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Apple Watch 8 body temperature sensor — here's what it could be used for

Apple Watch 7 heart rate monitor
(Image credit: Future)

Update: The Apple Watch 8 could have a boosted battery life thanks to a rumored low power mode.

The Apple Watch 8 is rumored to house a body temperature reader, potentially introducing the first new health sensor to Apple’s smartwatch in two years. 

As you may recall the Apple Watch 6 debuted blood oxygen (SpO2) measurements, but the Apple Watch 7 skipped hardware-based health upgrades.

While features like blood pressure monitoring and blood glucose monitoring for Apple Watch are believed to be years away, a skin- or body-temperature reader seems likely according to recent reports. Apple tipster Mark Gurman (opens in new tab) said in April that Apple, “is planning to add a body-temperature sensor to the watch as early as this year.”

Gurman is also convinced of new watchOS 9 features, as well as the launch of the Apple Watch SE 2 and a rugged Apple Watch designed for outdoor sports. But we’re particularly interested in the temperature sensor and what it could mean for the flagship Apple Watch 8. How will it work? Will there be a dedicated body temperature app? Can body temperature readings notify you when something might be wrong?

Of course, any discussion about the Apple Watch 8 body temperature sensor right now is speculation. Plus analyst Ming-Chi Kuo said getting the sensor's algorithm accurate enough has proved a challenge in the past.

That said, since the Apple Watch is usually the best smartwatch every year, we’re curious about how it’ll improve or expand functionality. Here’s what we know so far about the rumored Apple Watch 8 temperature reader, plus how it’ll stack up against the competition.

Apple Watch 8 body temperature sensor — what will it do?

The answer might seem obvious — the Apple Watch 8’s body temperature sensor will read your body or skin temperature, right? Maybe, but maybe not. Unlike with the heart rate and blood oxygen sensors, the Apple Watch 8 body temperature sensor might not be able to give instant readings whenever you’re wondering about your temperature. 

According to Gurman, the temperature sensor will be used to inform fertility or other expected women’s health features. Apple Health has increased efforts around women’s health recently, with the Apple Women's Health Study shedding light on PCOS and Apple Fitness Plus creating a post-pregnancy workout collection.

Research from the Department of Reproductive Endocrinology, University Hospital Zurich in Switzerland (opens in new tab) found that wrist skin temperature can detect ovulation and has a higher true-positive rate than basal body temperature. “For women interested in maximizing the chances of pregnancy, wrist skin temperature continuously measured during sleep is more sensitive than BBT for detecting ovulation,” the study concluded.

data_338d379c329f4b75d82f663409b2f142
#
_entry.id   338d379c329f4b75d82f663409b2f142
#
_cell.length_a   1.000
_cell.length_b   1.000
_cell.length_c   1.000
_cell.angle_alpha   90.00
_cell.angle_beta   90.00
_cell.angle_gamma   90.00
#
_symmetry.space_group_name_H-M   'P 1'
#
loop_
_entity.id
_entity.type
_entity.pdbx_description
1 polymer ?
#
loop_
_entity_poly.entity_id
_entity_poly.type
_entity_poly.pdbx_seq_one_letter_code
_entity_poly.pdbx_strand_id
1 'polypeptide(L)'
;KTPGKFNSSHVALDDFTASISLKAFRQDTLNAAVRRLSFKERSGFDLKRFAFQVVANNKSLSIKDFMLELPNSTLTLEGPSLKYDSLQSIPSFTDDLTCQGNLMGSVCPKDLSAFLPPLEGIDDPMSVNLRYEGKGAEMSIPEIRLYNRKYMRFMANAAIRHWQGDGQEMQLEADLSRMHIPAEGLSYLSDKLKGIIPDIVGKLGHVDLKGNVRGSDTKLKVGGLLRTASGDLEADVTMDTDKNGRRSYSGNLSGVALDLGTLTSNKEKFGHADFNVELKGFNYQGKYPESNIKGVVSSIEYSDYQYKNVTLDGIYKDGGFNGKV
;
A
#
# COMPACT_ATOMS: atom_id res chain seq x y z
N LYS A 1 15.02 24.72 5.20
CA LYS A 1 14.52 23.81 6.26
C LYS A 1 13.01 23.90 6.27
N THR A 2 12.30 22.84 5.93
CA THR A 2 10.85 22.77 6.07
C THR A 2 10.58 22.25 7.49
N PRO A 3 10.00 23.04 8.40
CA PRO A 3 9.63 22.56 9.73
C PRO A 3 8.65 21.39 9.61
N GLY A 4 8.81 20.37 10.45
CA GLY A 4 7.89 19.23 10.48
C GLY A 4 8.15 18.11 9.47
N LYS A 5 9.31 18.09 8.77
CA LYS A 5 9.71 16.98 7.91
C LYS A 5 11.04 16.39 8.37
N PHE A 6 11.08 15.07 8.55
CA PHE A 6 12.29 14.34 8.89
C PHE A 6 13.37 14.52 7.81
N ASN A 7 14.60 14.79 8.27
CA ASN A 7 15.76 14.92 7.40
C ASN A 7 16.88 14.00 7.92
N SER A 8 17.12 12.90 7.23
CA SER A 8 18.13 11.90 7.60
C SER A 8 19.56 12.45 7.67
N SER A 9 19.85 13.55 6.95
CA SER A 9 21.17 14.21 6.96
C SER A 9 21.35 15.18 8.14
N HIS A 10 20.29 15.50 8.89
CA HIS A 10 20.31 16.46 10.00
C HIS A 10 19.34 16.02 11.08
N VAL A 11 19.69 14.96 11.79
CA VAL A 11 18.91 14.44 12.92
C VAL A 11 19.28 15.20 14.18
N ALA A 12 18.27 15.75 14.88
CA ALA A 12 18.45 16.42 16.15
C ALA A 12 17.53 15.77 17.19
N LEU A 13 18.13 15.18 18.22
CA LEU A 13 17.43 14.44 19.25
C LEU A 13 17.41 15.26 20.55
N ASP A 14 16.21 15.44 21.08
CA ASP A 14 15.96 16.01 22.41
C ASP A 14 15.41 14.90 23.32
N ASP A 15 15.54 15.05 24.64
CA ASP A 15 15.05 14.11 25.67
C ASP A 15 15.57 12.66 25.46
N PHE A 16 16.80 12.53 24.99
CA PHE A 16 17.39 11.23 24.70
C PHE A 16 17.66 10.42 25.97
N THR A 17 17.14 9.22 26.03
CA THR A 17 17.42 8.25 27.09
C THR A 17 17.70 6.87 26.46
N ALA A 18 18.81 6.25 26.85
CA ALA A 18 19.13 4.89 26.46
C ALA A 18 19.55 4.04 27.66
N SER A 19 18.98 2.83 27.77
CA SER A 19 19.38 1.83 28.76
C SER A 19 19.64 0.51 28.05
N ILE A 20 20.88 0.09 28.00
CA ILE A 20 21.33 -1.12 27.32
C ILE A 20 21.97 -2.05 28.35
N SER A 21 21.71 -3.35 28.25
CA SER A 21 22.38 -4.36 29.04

Collecting wrist skin temperature data from the Apple Watch seems like a practical way for Apple Health to further contribute to women’s health tracking. It would easily make the Apple Watch 8 one of the best smartwatches for women. Though by not benefitting users who cannot or do not want to track fertility, the sensor’s application sounds a bit limited. 

Reading skin temperature during sleep for all users could offer a happy medium. In watchOS 8, Apple Watch sleep tracking added respiratory rate (or breathing rate) to cumulative sleep data.    

Perhaps in later watchOS updates or future versions the temperature sensors will expand to on-demand skin temperature readings or proactive notifications. For example, a higher-than-normal skin temperature could indicate illness, stress or even ailments you might not know about.

Apple Watch 8 vs. the competition

A body temperature sensor for a smartwatch or health wearable isn’t revolutionary. Some of the best fitness trackers like the Whoop 4.0 and Oura Ring Generation 3 can monitor your skin temperature as it relates to readiness and recovery. If your skin temperature is abnormally high, it might mean you’re sick or off your regular routine. The Oura Ring will even recommend taking a rest day if it recognizes a temperature change. 

Two of the best Fitbit models — the Fitbit Sense and Fitbit Charge 5 — also have skin-temperature sensors. These devices track your skin temperature overnight to see if readings differ from your personal baseline, which could be a sign of sickness or other conditions. 

Users with a Fitbit Premium subscription can see more detailed information about skin temperature variation trends, too. When comparing Apple Watch vs. Fitbit, Fitbit has a steady edge in sleep-tracking features, but skin- or body-temperature readings for Apple Watch 8 could tip the scales.

The Samsung Galaxy Watch 4 doesn’t have a skin temperature reader, but the Samsung Galaxy Watch 5 is also tipped to get skin temperature reading. Paired with potentially moving closer to FDA approval for its existing blood pressure sensor, Samsung’s smartwatch may beat the Apple Watch 8 in terms of health features.

There’s still a lot we don’t know about the Apple Watch 8, and if last year’s rumor letdown was any lesson, we need to be skeptical about third-party reports. Still, it feels like we’re due for a new health sensor in the next-gen Apple Watch — if not a body temperature reader, perhaps something else. 

Kate Kozuch is an editor at Tom’s Guide covering smartwatches, TVs and everything smart-home related. Kate also appears on Fox News to talk tech trends and runs the Tom's Guide TikTok account (opens in new tab), which you should be following. When she’s not filming tech videos, you can find her on an exercise bike, mastering the NYT Crossword or channeling her inner celebrity chef.